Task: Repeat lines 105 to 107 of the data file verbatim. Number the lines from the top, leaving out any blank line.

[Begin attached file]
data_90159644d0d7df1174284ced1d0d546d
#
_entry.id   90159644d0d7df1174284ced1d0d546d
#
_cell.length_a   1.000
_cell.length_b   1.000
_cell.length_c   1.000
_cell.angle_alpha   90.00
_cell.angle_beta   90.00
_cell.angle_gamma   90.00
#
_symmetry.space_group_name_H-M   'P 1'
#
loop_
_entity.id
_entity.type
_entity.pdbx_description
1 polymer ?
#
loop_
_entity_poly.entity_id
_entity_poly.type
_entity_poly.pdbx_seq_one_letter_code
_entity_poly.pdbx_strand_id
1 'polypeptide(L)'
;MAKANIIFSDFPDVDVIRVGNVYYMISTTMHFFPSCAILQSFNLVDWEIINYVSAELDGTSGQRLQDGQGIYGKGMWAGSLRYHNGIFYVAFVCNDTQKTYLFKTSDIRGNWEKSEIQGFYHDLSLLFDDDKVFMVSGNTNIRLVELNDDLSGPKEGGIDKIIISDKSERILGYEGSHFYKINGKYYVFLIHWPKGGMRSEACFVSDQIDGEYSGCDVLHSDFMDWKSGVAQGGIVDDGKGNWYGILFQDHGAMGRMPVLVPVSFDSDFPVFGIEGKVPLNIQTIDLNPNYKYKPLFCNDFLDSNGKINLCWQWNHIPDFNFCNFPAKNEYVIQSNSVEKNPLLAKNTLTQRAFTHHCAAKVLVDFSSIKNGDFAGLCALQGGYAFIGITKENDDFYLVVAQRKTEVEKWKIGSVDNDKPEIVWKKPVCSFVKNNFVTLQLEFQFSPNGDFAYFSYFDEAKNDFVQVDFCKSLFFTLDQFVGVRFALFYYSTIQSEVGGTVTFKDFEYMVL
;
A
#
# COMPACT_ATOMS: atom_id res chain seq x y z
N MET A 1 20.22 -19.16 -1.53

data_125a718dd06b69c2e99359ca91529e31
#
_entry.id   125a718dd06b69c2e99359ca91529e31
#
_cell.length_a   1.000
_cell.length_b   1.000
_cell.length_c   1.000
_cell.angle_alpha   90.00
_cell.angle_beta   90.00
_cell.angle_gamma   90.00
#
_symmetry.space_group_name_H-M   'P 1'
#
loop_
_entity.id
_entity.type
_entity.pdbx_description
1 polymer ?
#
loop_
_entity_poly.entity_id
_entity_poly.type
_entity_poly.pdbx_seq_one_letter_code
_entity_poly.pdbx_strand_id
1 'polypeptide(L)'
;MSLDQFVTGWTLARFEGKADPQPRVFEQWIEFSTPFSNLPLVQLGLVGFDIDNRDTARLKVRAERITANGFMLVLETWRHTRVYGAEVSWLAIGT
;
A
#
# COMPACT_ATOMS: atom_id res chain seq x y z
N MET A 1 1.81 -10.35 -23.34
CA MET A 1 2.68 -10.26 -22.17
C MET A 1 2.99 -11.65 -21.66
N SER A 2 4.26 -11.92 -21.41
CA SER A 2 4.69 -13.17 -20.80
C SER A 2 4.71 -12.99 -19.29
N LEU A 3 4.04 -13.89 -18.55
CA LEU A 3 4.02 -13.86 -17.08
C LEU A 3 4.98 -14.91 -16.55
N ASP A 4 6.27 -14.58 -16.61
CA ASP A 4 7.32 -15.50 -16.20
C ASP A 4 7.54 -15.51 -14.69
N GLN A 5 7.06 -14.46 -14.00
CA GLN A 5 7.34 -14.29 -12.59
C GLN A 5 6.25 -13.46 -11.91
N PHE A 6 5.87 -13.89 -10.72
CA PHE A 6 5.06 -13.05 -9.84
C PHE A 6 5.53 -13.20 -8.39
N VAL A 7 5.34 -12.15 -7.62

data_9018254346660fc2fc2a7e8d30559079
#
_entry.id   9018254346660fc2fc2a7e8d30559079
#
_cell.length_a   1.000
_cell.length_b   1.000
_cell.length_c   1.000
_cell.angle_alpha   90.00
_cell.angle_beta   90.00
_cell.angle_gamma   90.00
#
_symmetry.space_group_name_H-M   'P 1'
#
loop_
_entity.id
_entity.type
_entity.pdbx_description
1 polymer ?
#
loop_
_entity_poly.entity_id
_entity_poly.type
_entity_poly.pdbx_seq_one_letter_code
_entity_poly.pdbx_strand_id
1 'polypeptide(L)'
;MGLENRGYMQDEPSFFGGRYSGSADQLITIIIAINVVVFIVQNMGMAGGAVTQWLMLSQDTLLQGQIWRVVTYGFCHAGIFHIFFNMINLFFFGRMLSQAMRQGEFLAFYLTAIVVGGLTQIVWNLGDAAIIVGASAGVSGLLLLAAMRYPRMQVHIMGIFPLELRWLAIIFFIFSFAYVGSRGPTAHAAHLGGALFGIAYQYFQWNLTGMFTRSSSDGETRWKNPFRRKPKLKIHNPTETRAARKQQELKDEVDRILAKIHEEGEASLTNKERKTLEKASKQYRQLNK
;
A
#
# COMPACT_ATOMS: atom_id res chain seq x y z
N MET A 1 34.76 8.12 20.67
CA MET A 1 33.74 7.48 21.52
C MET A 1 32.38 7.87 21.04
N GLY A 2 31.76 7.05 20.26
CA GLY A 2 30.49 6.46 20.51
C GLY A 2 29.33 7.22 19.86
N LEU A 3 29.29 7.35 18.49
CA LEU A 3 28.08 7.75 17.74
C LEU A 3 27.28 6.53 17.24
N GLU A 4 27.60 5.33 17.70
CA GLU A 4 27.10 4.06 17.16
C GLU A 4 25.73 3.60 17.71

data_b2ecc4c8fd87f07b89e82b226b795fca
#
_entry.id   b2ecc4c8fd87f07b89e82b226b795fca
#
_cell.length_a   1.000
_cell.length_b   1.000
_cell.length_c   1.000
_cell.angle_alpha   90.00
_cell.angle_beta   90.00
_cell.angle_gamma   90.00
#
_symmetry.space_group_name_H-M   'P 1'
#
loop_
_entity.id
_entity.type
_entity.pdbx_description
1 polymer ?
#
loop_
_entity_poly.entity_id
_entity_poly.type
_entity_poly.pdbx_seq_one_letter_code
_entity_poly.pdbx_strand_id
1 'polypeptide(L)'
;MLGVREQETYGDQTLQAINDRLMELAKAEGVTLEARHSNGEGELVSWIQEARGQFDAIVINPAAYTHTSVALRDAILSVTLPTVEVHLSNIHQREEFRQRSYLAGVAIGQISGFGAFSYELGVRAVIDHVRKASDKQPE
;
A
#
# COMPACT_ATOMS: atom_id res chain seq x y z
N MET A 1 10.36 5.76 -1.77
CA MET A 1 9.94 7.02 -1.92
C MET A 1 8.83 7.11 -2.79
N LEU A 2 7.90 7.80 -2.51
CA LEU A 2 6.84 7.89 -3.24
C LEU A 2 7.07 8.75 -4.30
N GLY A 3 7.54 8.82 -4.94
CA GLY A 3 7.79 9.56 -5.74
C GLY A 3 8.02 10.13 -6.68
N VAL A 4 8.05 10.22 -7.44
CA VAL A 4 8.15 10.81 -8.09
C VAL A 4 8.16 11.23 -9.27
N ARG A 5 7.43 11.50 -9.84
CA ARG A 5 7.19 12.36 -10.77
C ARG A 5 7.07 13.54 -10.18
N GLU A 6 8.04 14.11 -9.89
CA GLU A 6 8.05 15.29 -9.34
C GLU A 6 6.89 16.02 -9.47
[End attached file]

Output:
1 'polypeptide(L)'
;MGLENRGYMQDEPSFFGGRYSGSADQLITIIIAINVVVFIVQNMGMAGGAVTQWLMLSQDTLLQGQIWRVVTYGFCHAGIFHIFFNMINLFFFGRMLSQAMRQGEFLAFYLTAIVVGGLTQIVWNLGDAAIIVGASAGVSGLLLLAAMRYPRMQVHIMGIFPLELRWLAIIFFIFSFAYVGSRGPTAHAAHLGGALFGIAYQYFQWNLTGMFTRSSSDGETRWKNPFRRKPKLKIHNPTETRAARKQQELKDEVDRILAKIHEEGEASLTNKERKTLEKASKQYRQLNK
;